22. LOL Nath, it’s profound how much better young people’s lives were back then, despite the high unemployment. It wasn’t a lot of money, but at least you could own your own mind.

  23. I make no recommendation on Malevich’s description of capitalism or socialism, I just admire his unorthodoxy in relation to laziness.

  24. A worthy expenditure of leisure time Nath, thanks!

    Every political decision should be viewed under the lens that informed this piece of writing.

  25. D&M
    Sometime just after the current PM was elected to Parliament (2007) he asked me whether l believed in climate change!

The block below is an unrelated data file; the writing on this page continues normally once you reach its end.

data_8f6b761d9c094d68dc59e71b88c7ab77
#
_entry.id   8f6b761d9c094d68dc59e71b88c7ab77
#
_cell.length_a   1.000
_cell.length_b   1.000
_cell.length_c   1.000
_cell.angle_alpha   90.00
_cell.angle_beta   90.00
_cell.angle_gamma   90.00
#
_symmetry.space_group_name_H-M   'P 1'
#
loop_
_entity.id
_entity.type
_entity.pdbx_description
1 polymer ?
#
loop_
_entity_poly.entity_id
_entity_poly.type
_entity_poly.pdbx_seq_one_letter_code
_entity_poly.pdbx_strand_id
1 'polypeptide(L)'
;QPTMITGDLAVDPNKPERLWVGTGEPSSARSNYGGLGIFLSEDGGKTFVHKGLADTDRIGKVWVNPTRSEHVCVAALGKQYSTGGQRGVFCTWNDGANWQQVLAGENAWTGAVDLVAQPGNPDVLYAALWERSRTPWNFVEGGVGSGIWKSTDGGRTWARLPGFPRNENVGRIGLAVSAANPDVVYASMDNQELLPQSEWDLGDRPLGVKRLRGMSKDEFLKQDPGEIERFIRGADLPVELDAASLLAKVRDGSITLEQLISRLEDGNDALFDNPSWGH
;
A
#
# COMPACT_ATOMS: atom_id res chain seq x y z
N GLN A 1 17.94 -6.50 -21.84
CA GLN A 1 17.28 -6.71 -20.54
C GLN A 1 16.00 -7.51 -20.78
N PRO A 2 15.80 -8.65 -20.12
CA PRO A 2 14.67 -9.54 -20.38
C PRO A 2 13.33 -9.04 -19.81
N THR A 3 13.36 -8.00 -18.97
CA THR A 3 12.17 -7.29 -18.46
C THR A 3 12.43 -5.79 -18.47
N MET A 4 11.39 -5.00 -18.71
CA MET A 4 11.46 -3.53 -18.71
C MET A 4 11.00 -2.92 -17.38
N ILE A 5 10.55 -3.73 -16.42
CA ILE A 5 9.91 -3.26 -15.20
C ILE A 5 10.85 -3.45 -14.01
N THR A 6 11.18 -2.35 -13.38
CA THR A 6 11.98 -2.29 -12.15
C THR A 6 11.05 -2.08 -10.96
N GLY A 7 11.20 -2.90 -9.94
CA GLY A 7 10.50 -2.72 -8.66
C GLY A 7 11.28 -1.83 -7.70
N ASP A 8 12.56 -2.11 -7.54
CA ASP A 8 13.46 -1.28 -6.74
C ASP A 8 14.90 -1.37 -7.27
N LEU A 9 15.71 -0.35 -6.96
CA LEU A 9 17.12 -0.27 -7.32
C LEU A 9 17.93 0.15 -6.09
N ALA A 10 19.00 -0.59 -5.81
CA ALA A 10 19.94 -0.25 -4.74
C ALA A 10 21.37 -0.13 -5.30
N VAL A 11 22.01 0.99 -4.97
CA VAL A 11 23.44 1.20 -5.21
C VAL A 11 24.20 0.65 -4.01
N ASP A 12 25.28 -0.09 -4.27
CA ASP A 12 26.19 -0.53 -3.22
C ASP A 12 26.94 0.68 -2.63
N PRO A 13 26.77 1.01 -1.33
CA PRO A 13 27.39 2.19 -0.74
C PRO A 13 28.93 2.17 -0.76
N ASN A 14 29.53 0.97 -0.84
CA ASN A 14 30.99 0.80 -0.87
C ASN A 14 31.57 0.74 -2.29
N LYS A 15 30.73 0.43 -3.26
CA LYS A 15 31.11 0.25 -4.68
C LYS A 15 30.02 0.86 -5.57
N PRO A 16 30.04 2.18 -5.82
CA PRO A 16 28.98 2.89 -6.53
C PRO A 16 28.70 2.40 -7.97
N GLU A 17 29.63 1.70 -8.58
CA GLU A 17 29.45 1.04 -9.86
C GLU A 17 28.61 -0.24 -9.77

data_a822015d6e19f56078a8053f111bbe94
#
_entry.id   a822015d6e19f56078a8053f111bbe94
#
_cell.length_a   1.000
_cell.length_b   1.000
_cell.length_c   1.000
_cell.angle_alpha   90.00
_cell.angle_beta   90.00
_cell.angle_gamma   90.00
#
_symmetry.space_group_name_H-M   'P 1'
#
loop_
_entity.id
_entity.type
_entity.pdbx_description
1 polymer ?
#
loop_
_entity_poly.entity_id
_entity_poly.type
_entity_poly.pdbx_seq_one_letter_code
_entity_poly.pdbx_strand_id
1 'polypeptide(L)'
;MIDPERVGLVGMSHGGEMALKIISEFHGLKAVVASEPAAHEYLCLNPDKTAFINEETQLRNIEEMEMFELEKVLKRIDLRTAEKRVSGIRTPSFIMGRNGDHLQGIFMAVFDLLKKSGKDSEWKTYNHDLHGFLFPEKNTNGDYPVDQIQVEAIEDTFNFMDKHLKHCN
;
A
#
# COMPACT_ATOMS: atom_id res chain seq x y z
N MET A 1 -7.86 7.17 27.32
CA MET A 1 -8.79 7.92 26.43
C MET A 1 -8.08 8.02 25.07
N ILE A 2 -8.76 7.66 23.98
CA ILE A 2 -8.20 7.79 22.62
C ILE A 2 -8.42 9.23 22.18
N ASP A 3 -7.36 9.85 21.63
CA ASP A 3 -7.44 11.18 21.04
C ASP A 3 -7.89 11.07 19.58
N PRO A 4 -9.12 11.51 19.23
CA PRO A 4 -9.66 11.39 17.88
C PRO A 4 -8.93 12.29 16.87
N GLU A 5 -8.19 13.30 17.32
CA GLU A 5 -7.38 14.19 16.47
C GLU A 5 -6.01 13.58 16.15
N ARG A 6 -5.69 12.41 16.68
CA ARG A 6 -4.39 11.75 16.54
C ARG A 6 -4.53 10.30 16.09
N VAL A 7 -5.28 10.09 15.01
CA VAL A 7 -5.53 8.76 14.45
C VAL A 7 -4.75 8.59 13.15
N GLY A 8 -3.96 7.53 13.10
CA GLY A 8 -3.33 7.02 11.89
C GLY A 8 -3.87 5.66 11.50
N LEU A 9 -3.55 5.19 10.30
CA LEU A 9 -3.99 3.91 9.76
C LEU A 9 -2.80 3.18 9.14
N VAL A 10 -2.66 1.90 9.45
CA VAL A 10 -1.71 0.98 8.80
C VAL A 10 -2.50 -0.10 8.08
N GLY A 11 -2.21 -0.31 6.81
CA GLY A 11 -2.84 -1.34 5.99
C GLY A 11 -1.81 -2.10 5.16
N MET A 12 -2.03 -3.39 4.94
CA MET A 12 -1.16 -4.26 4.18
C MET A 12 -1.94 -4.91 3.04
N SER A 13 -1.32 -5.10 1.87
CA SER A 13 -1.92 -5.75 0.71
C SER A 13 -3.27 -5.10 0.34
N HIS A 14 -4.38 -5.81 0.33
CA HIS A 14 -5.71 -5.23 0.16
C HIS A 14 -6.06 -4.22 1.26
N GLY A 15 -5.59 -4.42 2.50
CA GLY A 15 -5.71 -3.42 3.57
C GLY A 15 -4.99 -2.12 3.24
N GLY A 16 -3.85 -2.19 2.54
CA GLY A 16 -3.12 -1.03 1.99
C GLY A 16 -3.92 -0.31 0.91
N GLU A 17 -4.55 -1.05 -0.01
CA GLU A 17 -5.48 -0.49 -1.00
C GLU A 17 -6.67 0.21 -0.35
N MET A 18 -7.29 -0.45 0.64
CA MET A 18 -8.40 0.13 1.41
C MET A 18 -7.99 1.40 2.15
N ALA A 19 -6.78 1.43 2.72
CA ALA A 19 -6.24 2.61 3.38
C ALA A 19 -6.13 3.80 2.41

The next day l contacted two eminent associate professors and asked them to outline their viewpoints in regard to climate change. Neither is directly involved in the study of climate.
    Both quite independently replied that the proposition (climate change) was no longer in doubt. They expressed concern as to whether the inhabitants of earth had enough understanding and determination to take action to avert the further on-set of climate change and its possible effects on earth’s climate. Both claimed that we are past the point of rectifying the damage done and can only hope for a slowing down of the process of climate change.
    My reply to the newly elected Morrison was a question. Have you ever had chooks?
    It’s now 2019 and we have ministers still promoting the use of coal gas and other fossil fuels as a part of the earth’s future.
    We have corporate Australia influencing elections. We have ex politicians being willingly used to promote coal mining.